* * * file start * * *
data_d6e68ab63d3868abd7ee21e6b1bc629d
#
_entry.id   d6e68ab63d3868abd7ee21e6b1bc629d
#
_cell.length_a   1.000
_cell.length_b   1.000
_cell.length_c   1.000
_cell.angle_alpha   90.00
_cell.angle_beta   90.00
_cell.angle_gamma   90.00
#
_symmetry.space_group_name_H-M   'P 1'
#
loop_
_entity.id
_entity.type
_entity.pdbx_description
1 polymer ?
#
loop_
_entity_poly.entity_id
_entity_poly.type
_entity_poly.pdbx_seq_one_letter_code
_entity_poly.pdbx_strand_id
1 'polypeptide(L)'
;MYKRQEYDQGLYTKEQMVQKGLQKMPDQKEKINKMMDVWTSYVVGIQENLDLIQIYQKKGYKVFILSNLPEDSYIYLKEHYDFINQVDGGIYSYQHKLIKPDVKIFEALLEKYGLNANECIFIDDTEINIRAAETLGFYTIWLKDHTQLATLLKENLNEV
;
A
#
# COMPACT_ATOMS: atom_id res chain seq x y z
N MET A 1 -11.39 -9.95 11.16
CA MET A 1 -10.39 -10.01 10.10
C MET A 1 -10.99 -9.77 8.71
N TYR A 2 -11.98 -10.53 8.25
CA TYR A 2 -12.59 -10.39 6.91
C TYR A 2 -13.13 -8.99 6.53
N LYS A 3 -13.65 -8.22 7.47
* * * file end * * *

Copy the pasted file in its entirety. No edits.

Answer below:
data_d6e68ab63d3868abd7ee21e6b1bc629d
#
_entry.id   d6e68ab63d3868abd7ee21e6b1bc629d
#
_cell.length_a   1.000
_cell.length_b   1.000
_cell.length_c   1.000
_cell.angle_alpha   90.00
_cell.angle_beta   90.00
_cell.angle_gamma   90.00
#
_symmetry.space_group_name_H-M   'P 1'
#
loop_
_entity.id
_entity.type
_entity.pdbx_description
1 polymer ?
#
loop_
_entity_poly.entity_id
_entity_poly.type
_entity_poly.pdbx_seq_one_letter_code
_entity_poly.pdbx_strand_id
1 'polypeptide(L)'
;MYKRQEYDQGLYTKEQMVQKGLQKMPDQKEKINKMMDVWTSYVVGIQENLDLIQIYQKKGYKVFILSNLPEDSYIYLKEHYDFINQVDGGIYSYQHKLIKPDVKIFEALLEKYGLNANECIFIDDTEINIRAAETLGFYTIWLKDHTQLATLLKENLNEV
;
A
#
# COMPACT_ATOMS: atom_id res chain seq x y z
N MET A 1 -11.39 -9.95 11.16
CA MET A 1 -10.39 -10.01 10.10
C MET A 1 -10.99 -9.77 8.71
N TYR A 2 -11.98 -10.53 8.25
CA TYR A 2 -12.59 -10.39 6.91
C TYR A 2 -13.13 -8.99 6.53
N LYS A 3 -13.65 -8.22 7.47